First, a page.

Volume 92, Issue 40

Friday, November 13, 1998

listening or hearing


Smoke and mirrors

Appearances can be deceiving.

It appears as though Western's administration is going to listen to students in deregulated programs when deciding whether or not to raise tuition in those programs even more. In fact, what students say today when meeting with administration might actually influence the decision.

It also seems Western President Paul Davenport is interested in hearing what students have to say, most notably demonstrated by his visit to the University Students' Council meeting Wednesday night. Who knows? When senior administration decided to reverse their decision about Orientation Week earlier in the year, a whole new trend could have been started at this university of actually paying attention to students.

Appearances can be deceiving.

This is not to say recent administration-student dialogue is not beneficial, but still unproven.

The only problem with today's scenario is that it is consultation after the fact. If administration plans to truly listen to students about deregulating programs, why didn't they listen in the first place? This whole situation is a little suspect. The last thing which should happen is a little token communication to at least try to appease the student body.

The fact remains that tuition went through the roof in several programs, by way of deregulation, without any real consideration of what effect it would have on this university as a whole. Western is an institution of learning, an institution of supposedly accessible post secondary education.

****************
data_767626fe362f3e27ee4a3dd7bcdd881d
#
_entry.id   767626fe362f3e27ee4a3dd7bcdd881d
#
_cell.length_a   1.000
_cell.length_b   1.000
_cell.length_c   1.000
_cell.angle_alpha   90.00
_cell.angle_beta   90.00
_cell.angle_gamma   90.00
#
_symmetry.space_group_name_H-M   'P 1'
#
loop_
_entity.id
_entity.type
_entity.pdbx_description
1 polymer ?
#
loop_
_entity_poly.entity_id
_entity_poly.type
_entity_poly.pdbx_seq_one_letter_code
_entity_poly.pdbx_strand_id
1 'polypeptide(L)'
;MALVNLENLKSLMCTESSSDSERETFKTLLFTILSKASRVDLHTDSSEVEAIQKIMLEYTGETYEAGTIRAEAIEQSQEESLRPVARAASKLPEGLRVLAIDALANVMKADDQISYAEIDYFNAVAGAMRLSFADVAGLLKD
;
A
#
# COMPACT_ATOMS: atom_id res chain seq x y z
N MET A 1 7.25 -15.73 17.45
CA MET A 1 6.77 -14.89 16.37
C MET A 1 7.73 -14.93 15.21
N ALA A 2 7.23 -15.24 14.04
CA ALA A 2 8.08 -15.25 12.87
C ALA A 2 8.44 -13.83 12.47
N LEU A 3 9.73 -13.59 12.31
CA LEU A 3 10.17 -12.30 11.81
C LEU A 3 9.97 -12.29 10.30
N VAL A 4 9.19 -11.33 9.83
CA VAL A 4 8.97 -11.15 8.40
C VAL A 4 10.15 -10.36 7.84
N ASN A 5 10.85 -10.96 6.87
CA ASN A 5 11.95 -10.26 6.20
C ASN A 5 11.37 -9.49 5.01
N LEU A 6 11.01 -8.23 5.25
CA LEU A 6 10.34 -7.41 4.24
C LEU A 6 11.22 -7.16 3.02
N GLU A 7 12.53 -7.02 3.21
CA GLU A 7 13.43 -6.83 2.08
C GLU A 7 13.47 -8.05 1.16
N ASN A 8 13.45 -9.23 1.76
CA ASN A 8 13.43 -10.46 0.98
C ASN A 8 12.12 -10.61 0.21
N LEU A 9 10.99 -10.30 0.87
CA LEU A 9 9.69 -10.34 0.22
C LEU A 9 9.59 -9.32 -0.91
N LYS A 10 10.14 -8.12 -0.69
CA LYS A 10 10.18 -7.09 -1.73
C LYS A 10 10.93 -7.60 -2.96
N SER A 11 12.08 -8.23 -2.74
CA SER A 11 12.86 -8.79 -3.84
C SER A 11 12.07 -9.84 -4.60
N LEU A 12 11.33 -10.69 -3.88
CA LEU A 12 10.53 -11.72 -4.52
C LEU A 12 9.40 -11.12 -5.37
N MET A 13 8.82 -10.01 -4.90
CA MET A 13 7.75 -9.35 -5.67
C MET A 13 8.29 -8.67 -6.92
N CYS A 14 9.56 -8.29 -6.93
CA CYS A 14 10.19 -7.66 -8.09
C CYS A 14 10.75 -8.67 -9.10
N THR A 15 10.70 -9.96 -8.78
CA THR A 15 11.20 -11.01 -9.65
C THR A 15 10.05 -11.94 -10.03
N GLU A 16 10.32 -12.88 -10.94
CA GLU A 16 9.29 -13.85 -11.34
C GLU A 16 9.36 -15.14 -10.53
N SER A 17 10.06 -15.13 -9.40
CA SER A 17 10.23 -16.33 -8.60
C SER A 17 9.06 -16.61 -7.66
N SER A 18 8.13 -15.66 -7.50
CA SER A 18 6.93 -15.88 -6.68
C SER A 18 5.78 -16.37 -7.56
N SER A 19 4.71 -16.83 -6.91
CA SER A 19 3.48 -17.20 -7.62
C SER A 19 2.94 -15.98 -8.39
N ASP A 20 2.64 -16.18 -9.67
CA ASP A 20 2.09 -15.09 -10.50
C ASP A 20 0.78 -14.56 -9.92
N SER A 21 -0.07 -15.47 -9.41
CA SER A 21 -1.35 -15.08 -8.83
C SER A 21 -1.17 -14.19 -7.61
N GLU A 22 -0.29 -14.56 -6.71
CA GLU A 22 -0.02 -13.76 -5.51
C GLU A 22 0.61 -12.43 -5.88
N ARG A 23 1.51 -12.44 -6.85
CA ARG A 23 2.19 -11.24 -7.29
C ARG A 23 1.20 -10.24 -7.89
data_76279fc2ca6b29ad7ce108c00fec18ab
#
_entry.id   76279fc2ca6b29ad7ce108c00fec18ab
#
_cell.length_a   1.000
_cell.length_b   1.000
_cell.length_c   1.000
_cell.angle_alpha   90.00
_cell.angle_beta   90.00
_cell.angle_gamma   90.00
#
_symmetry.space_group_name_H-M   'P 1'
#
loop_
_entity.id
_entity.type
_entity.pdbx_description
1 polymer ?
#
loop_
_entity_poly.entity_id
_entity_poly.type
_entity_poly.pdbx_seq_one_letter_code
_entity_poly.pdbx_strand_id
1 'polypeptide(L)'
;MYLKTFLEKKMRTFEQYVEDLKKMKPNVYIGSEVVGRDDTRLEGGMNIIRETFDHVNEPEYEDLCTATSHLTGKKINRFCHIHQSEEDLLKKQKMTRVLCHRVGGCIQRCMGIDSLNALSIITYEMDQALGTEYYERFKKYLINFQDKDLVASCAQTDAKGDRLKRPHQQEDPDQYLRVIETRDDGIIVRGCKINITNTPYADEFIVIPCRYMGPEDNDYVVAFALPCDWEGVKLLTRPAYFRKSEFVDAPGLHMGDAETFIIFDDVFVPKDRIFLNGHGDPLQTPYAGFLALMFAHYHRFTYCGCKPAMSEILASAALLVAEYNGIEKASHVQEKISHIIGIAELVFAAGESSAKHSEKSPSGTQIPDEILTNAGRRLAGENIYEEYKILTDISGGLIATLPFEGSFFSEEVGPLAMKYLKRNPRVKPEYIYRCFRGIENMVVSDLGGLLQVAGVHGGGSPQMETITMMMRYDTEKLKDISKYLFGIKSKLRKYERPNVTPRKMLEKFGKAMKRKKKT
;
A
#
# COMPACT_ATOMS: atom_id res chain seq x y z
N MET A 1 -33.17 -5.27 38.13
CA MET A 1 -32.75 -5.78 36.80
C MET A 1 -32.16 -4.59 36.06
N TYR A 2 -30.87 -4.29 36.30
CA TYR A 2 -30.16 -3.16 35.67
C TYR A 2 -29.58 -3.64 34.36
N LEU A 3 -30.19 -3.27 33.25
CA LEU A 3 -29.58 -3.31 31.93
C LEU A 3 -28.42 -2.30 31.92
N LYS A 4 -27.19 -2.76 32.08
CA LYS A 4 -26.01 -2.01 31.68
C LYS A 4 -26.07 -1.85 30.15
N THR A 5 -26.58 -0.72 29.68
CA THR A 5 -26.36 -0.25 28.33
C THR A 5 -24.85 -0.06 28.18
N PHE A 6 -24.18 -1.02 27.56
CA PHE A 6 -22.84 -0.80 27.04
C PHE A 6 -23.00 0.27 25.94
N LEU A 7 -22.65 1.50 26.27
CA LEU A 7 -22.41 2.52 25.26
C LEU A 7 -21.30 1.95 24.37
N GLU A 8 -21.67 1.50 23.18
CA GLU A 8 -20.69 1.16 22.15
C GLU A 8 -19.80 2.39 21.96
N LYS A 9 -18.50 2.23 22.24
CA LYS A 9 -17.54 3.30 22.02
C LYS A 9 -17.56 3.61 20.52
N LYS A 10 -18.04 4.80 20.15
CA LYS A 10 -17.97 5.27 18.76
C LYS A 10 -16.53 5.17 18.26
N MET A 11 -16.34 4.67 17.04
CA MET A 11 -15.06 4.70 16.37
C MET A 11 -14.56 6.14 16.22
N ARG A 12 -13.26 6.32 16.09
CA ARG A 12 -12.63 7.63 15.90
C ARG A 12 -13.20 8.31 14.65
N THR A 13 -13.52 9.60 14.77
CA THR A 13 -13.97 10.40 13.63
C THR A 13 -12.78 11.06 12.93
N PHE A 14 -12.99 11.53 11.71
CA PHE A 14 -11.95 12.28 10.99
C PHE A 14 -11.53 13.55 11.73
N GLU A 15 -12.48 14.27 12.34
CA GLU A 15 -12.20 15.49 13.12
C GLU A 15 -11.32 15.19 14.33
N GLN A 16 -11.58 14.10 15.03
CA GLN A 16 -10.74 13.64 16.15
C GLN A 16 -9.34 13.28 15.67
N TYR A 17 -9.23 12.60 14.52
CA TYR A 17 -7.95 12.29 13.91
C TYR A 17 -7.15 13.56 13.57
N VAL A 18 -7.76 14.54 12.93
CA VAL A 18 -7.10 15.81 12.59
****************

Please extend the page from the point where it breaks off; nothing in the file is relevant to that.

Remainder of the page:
After only two and a half months of school, there is no way the effects of raising tuition in some programs by more than $5,000 can accurately be assessed. The university must freeze tuition rates of deregulated programs until it figures out whether the dramatic increase in tuition has had an effect on enrolment.

And that doesn't mean just numbers. The most important thing which must be assessed is the demographic of students entering these programs. If the backgrounds of these students are from a significantly higher socio-economic class, which is most likely the case, tuition fees need to be restored to their previous levels.

This issue goes far beyond one of just budgeting. The easiest way to make up for a shortfall in revenue is to raise tuition and blame the government for a lack of grants. Well, sometimes the hard way has to be taken for the good of the university.

Western was never intended to exist on the principle of dollars and cents, it was intended to exist to supply as many students as possible with an affordable and quality education.

This principle should not be sacrificed.

To Contact The Editorial Department: gazette.editor@julian.uwo.ca

Copyright The Gazette 1998